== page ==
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Old Pipes Hamper Firefighters

July 29, 2012

Derby Line firefighters had problems dousing this fire on Elm Street due to low water pressure caused by deteriorating pipes. The Derby Elementary School is also located on Elm Street. Photo by Laura Carpenter

DERBY – More serious problems have come to light with the ancient water system in the Village of Derby Line. Not only is the water dirty with rust and other residue, but low water pressure is hampering firefighters when trying to put out fires.
The home of Debbie Perry caught fire in the early morning hours Saturday. Eighteen Derby Line firefighters responded to the seen with five trucks after receiving a call at 3:20 a.m., Derby Line Fire Chief Craig Ellam said Sunday.
When firefighters arrived, they saw flames shooting through the roof from one room. While trying to put the fire out, they were delayed by low water pressure, Ellam said. The problem is not from lack of rainfall this year, he explained; it is an on-going problem. The water lines are just too small. The firefighters were able to leave around 6:30 a.m. but the house was a total loss.
Perry was not home at the time of the fire, Ellam said. She had left about 8 p.m. that evening. A neighbor called to report the fire.
Ellam said he knows what room the fire started in but is not sure what caused it. His suggested that it could be something electrical, like a short, or something left on and possibly knocked over. A fire investigator will examine the scene for insurance purposes.
“We were hampered by the low water pressure. It’s a bad system,” said Ellam.
The house is located among other homes on Elm Street, a road that begins in Derby Line and turns into Derby Town. Luckily, the fire was contained in time and did not spread to nearby homes.
The Derby Elementary School is also located on Elm Street and there is a hydrant near the school. If a fire occurs at the school, Ellam said, “It could be an issue. We would struggle.”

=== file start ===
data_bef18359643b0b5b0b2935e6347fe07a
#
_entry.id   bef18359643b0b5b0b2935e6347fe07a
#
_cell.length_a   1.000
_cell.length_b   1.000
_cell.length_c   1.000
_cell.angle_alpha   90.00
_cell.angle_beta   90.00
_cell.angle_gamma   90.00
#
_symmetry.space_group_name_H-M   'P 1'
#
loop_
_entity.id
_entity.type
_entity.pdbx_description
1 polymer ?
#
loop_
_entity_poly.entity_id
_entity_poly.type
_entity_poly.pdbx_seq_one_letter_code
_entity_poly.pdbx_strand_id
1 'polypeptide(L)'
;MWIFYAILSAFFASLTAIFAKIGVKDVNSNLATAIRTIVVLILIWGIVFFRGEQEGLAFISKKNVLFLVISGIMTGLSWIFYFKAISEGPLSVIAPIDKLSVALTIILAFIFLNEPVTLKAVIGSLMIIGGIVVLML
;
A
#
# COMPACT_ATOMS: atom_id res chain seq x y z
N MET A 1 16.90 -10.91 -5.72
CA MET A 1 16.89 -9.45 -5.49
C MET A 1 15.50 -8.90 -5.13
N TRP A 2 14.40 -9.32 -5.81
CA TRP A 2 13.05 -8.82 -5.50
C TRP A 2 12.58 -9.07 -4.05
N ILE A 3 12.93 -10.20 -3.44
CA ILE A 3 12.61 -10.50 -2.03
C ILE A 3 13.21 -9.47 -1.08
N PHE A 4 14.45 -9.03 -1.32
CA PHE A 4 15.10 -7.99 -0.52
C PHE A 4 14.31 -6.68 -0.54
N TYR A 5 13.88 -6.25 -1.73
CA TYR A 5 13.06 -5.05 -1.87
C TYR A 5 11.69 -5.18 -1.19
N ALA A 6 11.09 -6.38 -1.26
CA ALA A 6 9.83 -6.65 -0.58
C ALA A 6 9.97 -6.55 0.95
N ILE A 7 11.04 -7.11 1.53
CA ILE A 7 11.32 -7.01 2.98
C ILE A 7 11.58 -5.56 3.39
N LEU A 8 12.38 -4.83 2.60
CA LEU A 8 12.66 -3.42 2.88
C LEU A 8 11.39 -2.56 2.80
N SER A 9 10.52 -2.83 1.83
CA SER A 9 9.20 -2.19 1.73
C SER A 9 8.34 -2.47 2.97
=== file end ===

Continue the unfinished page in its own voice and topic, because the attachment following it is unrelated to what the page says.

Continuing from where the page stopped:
Brian Fletcher, the Road Supervisor of Derby Line, agreed with Ellam that insufficient water pressure could pose a problem fighting a fire at the elementary school. If a large fire broke out on Elm Street up to the school, emergency responders would have to truck water to the site, which would add time when seconds count.
Ellam said the Derby Elementary School does not have an inside sprinkler system for fires. The building does have "passive fire protection," which means it is designed to trap flames and slow the progress of a fire from room to room or floor to floor, and the building has an alarm system to clear the building.
Fletcher, whose department maintains water and sewer lines for the village, said that the water lines are old and change in size from four to six inches and back to four. “It wouldn’t take long for a fire truck to suck the hydrant dry.”
So why isn’t the system upgraded? It’s an on-going discussion in the village, but the village doesn’t have the money for an engineering study, nor the millions needed for repairs.
At the annual village meeting, voters opted to have the trustees look for grants rather than pay for the study.
At a recent trustee meeting, Derby Line Village Trustee Keith Beadle said that no grants were found and that it wasn’t a good time to ask the government for money. Contacted Sunday about the fire safety issue, Beadle said he was not aware that the water pressure was not sufficient for firefighters.

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